Despite wearing hats and coats to the games, it appears that this was a pretty rowdy bunch. It is well documented that they came primarily to gamble and drink (some things never change). They can be seen in photos to climb over fences both to get into the park -- and again to get out of it. There is only evidence of a single entry point for the entire structure yet it is apparent that those sitting in the distant centerfield bleachers could take a shortcut across the field to get to their seats. Given the bad field conditions, groundskeepers probably didn't mind.
But the fans on the field strategy reached its most absurd heights with the groups of dignitaries, such as the Royal Rooters, being seated directly behind home plate -- with no screen! Even though it was 90 feet to the backstop, this still seems like a recipe for bruised politicians and dented tubas.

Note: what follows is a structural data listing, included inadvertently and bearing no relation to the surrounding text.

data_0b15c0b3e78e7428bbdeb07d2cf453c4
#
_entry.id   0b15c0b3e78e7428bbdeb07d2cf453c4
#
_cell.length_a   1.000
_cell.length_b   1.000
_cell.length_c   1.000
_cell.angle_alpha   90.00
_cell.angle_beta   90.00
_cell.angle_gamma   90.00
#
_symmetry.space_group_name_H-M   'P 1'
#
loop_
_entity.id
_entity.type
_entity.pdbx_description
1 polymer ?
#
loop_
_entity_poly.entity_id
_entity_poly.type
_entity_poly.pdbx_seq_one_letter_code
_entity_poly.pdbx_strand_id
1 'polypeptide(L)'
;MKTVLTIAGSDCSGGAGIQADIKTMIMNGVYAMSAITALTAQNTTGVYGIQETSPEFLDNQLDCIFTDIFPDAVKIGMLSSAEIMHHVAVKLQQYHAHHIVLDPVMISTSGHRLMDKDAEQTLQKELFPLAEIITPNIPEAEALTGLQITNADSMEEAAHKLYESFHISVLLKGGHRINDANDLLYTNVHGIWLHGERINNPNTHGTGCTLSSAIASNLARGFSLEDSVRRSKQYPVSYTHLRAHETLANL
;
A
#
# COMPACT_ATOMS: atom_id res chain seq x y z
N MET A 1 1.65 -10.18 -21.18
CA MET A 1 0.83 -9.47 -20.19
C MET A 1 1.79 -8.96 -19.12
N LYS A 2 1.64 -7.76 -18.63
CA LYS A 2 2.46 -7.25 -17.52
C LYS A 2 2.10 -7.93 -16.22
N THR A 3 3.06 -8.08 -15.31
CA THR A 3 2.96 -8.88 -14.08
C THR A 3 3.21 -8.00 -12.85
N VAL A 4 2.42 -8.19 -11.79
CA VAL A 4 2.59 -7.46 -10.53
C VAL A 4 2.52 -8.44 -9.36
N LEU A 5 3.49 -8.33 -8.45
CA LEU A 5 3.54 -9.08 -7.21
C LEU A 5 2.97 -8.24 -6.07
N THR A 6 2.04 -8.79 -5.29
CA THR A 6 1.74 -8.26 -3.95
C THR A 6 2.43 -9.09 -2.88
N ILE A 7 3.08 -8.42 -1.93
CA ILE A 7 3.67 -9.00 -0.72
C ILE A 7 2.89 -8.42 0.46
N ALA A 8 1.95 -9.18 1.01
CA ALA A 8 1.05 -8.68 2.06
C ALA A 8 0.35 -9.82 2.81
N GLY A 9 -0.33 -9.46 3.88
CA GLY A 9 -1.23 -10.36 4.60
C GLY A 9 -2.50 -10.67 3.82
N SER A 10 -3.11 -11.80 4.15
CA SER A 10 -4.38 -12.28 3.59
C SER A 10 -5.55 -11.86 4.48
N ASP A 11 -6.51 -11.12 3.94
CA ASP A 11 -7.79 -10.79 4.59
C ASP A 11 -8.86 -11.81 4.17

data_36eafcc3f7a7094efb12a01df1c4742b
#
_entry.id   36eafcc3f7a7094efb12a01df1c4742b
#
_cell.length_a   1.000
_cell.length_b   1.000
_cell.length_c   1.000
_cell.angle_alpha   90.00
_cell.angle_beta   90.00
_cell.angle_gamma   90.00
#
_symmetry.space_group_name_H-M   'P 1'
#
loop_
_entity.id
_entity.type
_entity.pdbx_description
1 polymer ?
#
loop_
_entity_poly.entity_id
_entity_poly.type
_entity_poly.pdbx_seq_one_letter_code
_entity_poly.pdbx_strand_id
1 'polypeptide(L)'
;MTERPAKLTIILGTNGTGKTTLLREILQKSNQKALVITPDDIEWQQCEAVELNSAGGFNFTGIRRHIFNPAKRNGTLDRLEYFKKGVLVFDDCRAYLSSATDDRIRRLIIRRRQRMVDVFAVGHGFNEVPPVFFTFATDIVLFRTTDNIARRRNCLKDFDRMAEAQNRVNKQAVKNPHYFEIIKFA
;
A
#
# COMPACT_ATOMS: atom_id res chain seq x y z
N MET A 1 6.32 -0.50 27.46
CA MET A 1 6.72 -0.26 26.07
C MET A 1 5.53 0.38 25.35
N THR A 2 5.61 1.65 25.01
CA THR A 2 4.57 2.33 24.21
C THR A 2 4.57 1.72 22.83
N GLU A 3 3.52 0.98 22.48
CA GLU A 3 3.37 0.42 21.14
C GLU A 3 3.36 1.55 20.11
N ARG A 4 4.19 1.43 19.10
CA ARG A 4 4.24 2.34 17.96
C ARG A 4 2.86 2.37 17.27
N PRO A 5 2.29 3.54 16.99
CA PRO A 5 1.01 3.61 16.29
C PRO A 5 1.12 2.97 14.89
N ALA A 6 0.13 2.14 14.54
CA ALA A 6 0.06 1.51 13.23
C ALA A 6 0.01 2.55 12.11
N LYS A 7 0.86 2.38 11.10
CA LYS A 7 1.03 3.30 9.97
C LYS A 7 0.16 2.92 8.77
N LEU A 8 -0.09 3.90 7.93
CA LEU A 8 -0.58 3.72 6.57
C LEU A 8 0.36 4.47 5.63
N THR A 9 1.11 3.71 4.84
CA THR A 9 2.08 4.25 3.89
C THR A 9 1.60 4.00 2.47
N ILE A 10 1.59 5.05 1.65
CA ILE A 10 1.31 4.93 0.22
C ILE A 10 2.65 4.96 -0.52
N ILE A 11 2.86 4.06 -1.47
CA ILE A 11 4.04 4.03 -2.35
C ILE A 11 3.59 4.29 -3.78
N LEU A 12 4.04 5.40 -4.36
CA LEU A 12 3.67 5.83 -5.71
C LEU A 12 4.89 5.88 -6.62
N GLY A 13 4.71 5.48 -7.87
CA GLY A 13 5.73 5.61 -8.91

Though many of the photos which survive show large crowds, this was not typically the case. With an official capacity of around 11,000 (and an unofficial capacity closer to 20,000), a typical game saw only about 5,000 fans. Still it is interesting to note that the strategy to draw fans away from the competition across the tracks appears to have worked: during this period the Nationals were typically drawing only 2,000 per game.
The park was decidedly asymetrical, starting with the main grandstand. Its roof covered the area from just to the first base side of home to well beyond third base, almost to the point where the stands cut in across the left field line. (In fact, the stands initially cut in at about 320 feet down both lines.)
Originally, the grandstand roof appears to have had six separate sections, each one complete with one or two flag poles. But by 1911 one of the roof sections had been modified to install a press box of sorts. Not much is known of the area beneath the grandstand, except to say that there was reportedly some standing room which was used to wait out rain delays.